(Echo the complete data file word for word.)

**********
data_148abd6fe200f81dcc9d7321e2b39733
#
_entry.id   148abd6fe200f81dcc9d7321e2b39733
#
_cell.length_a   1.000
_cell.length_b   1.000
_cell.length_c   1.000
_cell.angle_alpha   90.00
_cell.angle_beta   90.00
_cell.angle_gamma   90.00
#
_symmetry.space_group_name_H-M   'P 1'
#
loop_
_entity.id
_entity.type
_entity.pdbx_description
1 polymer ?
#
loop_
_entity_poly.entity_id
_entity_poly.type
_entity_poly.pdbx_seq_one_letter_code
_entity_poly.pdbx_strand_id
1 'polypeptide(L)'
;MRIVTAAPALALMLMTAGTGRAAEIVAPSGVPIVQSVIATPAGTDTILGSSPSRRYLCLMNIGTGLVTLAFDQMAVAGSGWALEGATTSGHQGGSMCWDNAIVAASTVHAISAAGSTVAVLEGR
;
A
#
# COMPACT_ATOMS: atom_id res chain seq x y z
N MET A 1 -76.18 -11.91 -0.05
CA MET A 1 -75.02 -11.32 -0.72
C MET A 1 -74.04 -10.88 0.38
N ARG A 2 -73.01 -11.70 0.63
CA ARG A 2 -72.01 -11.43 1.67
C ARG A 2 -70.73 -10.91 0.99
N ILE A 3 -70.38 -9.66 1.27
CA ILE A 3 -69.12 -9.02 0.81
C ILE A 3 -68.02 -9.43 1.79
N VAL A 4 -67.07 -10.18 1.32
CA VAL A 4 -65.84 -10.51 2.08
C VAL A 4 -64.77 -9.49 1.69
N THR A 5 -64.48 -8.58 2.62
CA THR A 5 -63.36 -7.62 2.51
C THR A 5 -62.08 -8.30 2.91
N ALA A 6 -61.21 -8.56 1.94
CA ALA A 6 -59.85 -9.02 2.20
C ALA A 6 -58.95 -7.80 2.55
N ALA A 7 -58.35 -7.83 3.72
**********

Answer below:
data_148abd6fe200f81dcc9d7321e2b39733
#
_entry.id   148abd6fe200f81dcc9d7321e2b39733
#
_cell.length_a   1.000
_cell.length_b   1.000
_cell.length_c   1.000
_cell.angle_alpha   90.00
_cell.angle_beta   90.00
_cell.angle_gamma   90.00
#
_symmetry.space_group_name_H-M   'P 1'
#
loop_
_entity.id
_entity.type
_entity.pdbx_description
1 polymer ?
#
loop_
_entity_poly.entity_id
_entity_poly.type
_entity_poly.pdbx_seq_one_letter_code
_entity_poly.pdbx_strand_id
1 'polypeptide(L)'
;MRIVTAAPALALMLMTAGTGRAAEIVAPSGVPIVQSVIATPAGTDTILGSSPSRRYLCLMNIGTGLVTLAFDQMAVAGSGWALEGATTSGHQGGSMCWDNAIVAASTVHAISAAGSTVAVLEGR
;
A
#
# COMPACT_ATOMS: atom_id res chain seq x y z
N MET A 1 -76.18 -11.91 -0.05
CA MET A 1 -75.02 -11.32 -0.72
C MET A 1 -74.04 -10.88 0.38
N ARG A 2 -73.01 -11.70 0.63
CA ARG A 2 -72.01 -11.43 1.67
C ARG A 2 -70.73 -10.91 0.99
N ILE A 3 -70.38 -9.66 1.27
CA ILE A 3 -69.12 -9.02 0.81
C ILE A 3 -68.02 -9.43 1.79
N VAL A 4 -67.07 -10.18 1.32
CA VAL A 4 -65.84 -10.51 2.08
C VAL A 4 -64.77 -9.49 1.69
N THR A 5 -64.48 -8.58 2.62
CA THR A 5 -63.36 -7.62 2.51
C THR A 5 -62.08 -8.30 2.91
N ALA A 6 -61.21 -8.56 1.94
CA ALA A 6 -59.85 -9.02 2.20
C ALA A 6 -58.95 -7.80 2.55
N ALA A 7 -58.35 -7.83 3.72